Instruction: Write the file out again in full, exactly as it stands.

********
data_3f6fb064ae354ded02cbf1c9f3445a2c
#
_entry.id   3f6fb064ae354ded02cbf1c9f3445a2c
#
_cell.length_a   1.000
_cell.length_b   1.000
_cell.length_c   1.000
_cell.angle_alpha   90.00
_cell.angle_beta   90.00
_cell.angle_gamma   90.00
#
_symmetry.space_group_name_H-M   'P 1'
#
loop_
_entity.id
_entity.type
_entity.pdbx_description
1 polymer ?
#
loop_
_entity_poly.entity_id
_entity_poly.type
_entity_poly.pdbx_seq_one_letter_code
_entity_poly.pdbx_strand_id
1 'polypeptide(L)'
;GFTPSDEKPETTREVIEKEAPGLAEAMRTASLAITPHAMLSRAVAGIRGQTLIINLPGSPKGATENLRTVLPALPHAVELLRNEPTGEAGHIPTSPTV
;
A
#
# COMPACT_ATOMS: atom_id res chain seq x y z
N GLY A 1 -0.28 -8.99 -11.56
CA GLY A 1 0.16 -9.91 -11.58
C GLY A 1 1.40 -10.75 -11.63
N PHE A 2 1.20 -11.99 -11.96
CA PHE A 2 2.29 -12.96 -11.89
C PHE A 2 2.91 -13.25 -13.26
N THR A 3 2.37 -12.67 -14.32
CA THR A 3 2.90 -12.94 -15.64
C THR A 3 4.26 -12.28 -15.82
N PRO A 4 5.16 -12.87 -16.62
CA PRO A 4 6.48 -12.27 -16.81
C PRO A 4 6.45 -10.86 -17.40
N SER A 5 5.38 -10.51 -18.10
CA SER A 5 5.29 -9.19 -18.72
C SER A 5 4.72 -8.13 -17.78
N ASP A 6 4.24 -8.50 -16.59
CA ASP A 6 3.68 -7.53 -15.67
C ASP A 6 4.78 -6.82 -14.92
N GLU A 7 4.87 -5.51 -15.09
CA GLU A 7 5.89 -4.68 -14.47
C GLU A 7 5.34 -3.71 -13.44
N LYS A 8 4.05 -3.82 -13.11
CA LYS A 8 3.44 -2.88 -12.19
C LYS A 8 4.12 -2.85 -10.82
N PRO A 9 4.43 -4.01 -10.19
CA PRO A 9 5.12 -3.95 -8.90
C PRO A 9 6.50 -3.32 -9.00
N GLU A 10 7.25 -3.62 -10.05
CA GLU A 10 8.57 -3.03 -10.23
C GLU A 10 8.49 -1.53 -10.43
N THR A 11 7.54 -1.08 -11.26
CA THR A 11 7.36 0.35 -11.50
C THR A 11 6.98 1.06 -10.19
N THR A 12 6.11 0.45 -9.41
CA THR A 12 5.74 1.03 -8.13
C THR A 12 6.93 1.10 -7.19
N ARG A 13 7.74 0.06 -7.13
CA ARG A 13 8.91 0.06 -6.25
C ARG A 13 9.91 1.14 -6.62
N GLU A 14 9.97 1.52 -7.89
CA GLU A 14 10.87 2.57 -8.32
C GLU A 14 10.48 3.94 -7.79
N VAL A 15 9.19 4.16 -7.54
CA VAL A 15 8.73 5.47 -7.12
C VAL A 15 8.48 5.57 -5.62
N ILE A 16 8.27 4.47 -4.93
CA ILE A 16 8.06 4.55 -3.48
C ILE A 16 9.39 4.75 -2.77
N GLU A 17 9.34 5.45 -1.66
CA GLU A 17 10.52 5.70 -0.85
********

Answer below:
data_3f6fb064ae354ded02cbf1c9f3445a2c
#
_entry.id   3f6fb064ae354ded02cbf1c9f3445a2c
#
_cell.length_a   1.000
_cell.length_b   1.000
_cell.length_c   1.000
_cell.angle_alpha   90.00
_cell.angle_beta   90.00
_cell.angle_gamma   90.00
#
_symmetry.space_group_name_H-M   'P 1'
#
loop_
_entity.id
_entity.type
_entity.pdbx_description
1 polymer ?
#
loop_
_entity_poly.entity_id
_entity_poly.type
_entity_poly.pdbx_seq_one_letter_code
_entity_poly.pdbx_strand_id
1 'polypeptide(L)'
;GFTPSDEKPETTREVIEKEAPGLAEAMRTASLAITPHAMLSRAVAGIRGQTLIINLPGSPKGATENLRTVLPALPHAVELLRNEPTGEAGHIPTSPTV
;
A
#
# COMPACT_ATOMS: atom_id res chain seq x y z
N GLY A 1 -0.28 -8.99 -11.56
CA GLY A 1 0.16 -9.91 -11.58
C GLY A 1 1.40 -10.75 -11.63
N PHE A 2 1.20 -11.99 -11.96
CA PHE A 2 2.29 -12.96 -11.89
C PHE A 2 2.91 -13.25 -13.26
N THR A 3 2.37 -12.67 -14.32
CA THR A 3 2.90 -12.94 -15.64
C THR A 3 4.26 -12.28 -15.82
N PRO A 4 5.16 -12.87 -16.62
CA PRO A 4 6.48 -12.27 -16.81
C PRO A 4 6.45 -10.86 -17.40
N SER A 5 5.38 -10.51 -18.10
CA SER A 5 5.29 -9.19 -18.72
C SER A 5 4.72 -8.13 -17.78
N ASP A 6 4.24 -8.50 -16.59
CA ASP A 6 3.68 -7.53 -15.67
C ASP A 6 4.78 -6.82 -14.92
N GLU A 7 4.87 -5.51 -15.09
CA GLU A 7 5.89 -4.68 -14.47
C GLU A 7 5.34 -3.71 -13.44
N LYS A 8 4.05 -3.82 -13.11
CA LYS A 8 3.44 -2.88 -12.19
C LYS A 8 4.12 -2.85 -10.82
N PRO A 9 4.43 -4.01 -10.19
CA PRO A 9 5.12 -3.95 -8.90
C PRO A 9 6.50 -3.32 -9.00
N GLU A 10 7.25 -3.62 -10.05
CA GLU A 10 8.57 -3.03 -10.23
C GLU A 10 8.49 -1.53 -10.43
N THR A 11 7.54 -1.08 -11.26
CA THR A 11 7.36 0.35 -11.50
C THR A 11 6.98 1.06 -10.19
N THR A 12 6.11 0.45 -9.41
CA THR A 12 5.74 1.03 -8.13
C THR A 12 6.93 1.10 -7.19
N ARG A 13 7.74 0.06 -7.13
CA ARG A 13 8.91 0.06 -6.25
C ARG A 13 9.91 1.14 -6.62
N GLU A 14 9.97 1.52 -7.89
CA GLU A 14 10.87 2.57 -8.32
C GLU A 14 10.48 3.94 -7.79
N VAL A 15 9.19 4.16 -7.54
CA VAL A 15 8.73 5.47 -7.12
C VAL A 15 8.48 5.57 -5.62
N ILE A 16 8.27 4.47 -4.93
CA ILE A 16 8.06 4.55 -3.48
C ILE A 16 9.39 4.75 -2.77
N GLU A 17 9.34 5.45 -1.66
CA GLU A 17 10.52 5.70 -0.85